Cryptorchidism is a condition when a baby boy is born without one or both testicles (testicles) in the scrotal sac. This condition is thought to be experienced by 1 in 25 baby boys. Cryptorchidism is more at risk in babies who are born prematurely.

Cryptorchidism is also called undescended testis , which means the testicles do not descend. This is because cryptorchidism occurs due to a delay or cessation of the process of the descent of the testes from the abdominal cavity into the scrotum (scrotum).

Causes of Cryptorchidism

The process of formation and development of the testicles in the uterus is divided into two phases. The first phase takes place in early pregnancy, when the testicles are formed in the abdominal cavity which is influenced by androgen hormones. In this first phase, problems are generally rare.

The next phase begins at the age of 7 months of pregnancy. In this phase, the testicles that have been formed will gradually descend from the abdominal cavity to the scrotum through the inguinal canal that runs along the groin.

Most cases of cryptorchidism occur in the second phase. A testicle that has formed does not descend, either because it remains in the inguinal canal, in the wrong place (ectopic), or rises back into the inguinal canal after previously descending (retractile).

Although it rarely happens, not descending or not finding the testes in the scrotum can also be caused by abnormalities in the formation of the testicles that occur in the first phase. This causes the testes to not form, so they are not found in the scrotal sac or in the inguinal canal.

The exact cause of cryptorchidism is not known. However, genetic and environmental factors are thought to influence the occurrence of cryptorchidism.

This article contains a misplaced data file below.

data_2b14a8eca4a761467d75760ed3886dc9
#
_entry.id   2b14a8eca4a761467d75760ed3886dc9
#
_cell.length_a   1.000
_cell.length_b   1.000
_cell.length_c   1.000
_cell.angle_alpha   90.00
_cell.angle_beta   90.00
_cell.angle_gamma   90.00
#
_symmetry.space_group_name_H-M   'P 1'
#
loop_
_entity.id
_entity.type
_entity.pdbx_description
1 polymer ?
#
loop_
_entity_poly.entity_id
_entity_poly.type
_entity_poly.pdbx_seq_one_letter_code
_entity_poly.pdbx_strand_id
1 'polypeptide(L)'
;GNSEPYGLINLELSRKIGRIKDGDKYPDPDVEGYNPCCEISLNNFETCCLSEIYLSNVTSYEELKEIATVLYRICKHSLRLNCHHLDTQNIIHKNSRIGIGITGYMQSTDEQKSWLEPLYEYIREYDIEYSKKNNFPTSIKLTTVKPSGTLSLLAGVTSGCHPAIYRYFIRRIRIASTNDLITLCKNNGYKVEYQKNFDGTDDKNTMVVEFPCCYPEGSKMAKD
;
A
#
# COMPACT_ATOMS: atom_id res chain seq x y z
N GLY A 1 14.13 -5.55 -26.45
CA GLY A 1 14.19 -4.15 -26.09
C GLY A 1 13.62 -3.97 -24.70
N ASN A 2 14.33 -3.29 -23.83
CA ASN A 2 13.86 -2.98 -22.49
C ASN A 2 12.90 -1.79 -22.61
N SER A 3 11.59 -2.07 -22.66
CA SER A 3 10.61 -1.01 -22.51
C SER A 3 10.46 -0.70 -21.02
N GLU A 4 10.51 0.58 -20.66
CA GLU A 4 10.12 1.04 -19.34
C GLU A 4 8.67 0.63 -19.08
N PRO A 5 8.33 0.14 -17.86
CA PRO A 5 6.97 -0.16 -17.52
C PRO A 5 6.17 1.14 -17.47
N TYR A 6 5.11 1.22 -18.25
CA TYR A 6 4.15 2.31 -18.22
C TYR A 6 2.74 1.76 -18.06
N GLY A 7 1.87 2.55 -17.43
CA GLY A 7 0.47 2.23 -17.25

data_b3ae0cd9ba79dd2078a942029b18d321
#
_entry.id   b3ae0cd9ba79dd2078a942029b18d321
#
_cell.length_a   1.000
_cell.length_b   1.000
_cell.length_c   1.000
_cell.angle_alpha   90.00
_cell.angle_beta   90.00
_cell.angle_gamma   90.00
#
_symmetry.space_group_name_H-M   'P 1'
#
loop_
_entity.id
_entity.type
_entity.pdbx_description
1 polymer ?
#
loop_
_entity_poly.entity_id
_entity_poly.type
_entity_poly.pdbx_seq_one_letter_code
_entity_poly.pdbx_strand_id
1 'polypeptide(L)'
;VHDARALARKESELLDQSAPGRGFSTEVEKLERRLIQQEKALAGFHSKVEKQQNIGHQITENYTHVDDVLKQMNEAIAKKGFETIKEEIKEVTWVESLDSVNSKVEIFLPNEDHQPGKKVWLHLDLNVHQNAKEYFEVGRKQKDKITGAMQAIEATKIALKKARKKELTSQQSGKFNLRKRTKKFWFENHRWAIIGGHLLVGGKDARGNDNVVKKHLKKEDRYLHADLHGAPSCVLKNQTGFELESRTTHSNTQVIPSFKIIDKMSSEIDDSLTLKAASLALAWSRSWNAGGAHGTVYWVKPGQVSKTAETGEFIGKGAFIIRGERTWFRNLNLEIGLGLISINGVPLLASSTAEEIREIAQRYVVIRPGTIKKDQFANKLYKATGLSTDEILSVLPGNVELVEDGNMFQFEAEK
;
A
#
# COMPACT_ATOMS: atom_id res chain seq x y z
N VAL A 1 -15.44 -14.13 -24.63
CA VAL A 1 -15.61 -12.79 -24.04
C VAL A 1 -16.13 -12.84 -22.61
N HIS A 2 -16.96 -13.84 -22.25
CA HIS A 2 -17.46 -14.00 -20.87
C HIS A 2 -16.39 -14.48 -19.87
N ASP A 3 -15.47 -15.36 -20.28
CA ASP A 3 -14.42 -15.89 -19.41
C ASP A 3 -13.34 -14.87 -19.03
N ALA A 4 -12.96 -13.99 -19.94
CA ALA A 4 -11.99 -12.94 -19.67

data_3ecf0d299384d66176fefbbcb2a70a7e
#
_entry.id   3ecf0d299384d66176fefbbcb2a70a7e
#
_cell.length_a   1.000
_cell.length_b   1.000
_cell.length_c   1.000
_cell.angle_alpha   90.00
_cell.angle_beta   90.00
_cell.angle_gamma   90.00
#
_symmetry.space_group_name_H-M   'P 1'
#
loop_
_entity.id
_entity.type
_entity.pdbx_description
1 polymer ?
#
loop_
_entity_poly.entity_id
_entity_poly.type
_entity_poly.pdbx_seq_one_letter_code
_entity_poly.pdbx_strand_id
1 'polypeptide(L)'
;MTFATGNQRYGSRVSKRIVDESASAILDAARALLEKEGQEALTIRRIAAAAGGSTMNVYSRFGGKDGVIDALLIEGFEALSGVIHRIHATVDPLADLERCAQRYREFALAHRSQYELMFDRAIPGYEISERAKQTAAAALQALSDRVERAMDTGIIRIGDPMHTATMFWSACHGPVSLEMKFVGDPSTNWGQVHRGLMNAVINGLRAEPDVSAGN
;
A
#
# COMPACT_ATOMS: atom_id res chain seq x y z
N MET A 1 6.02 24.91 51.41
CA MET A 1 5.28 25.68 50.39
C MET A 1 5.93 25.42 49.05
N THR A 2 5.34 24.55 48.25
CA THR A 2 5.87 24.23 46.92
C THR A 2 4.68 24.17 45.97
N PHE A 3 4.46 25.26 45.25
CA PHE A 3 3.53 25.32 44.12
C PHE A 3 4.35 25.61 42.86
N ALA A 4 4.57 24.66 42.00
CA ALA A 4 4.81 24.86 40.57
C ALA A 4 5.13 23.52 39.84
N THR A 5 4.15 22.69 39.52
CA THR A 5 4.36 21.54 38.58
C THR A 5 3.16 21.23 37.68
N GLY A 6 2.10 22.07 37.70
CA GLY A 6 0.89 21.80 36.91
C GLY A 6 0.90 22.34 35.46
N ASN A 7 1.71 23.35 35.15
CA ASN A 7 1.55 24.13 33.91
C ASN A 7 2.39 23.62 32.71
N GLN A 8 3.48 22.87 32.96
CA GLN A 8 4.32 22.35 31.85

Some conditions that can increase the risk of cryptorchidism in children are:

  • Born prematurely or with low birth weight
  • Have a family history of cryptorchidism

Meanwhile, the risk of cryptorchidism in children can increase if pregnant women have the following conditions or factors:

  • Exposure to chemicals, such as pesticides, diethylstilebestrol, or plastic-making materials such as phthalates and dioxins
  • Smoking habits or exposure to secondhand smoke
  • Consumption of alcoholic beverages

Cryptorchidism symptoms

The testicles are a pair of glands in the male reproductive system. This organ functions to produce sperm and the hormone testosterone . This gland is oval like an egg, soft textured, and covered by a skin sac called the scrotum.

Under normal conditions, the testicles will descend and hang below the abdomen, to be precise in the middle of the groin and behind the penis. This gland needs to hang outside the body because sperm production requires a lower temperature than body temperature.

In cryptorchidism, one or both testicles are not present in the scrotum at birth. This condition can be immediately recognized by a doctor by looking at or feeling the scrotal area, both when the baby is born and during routine checks.

Cryptorchidism has no characteristic symptoms. This condition does not cause pain or urinary disturbances in children. However, cryptorchidism that is not handled properly can cause interference with sperm production.

When to see a doctor

Immediately consult a child to the doctor if he has symptoms of cryptorchidism as mentioned above. Treatment needs to be done immediately if the testicles do not descend until the child is 6 months old. This is necessary to prevent complications.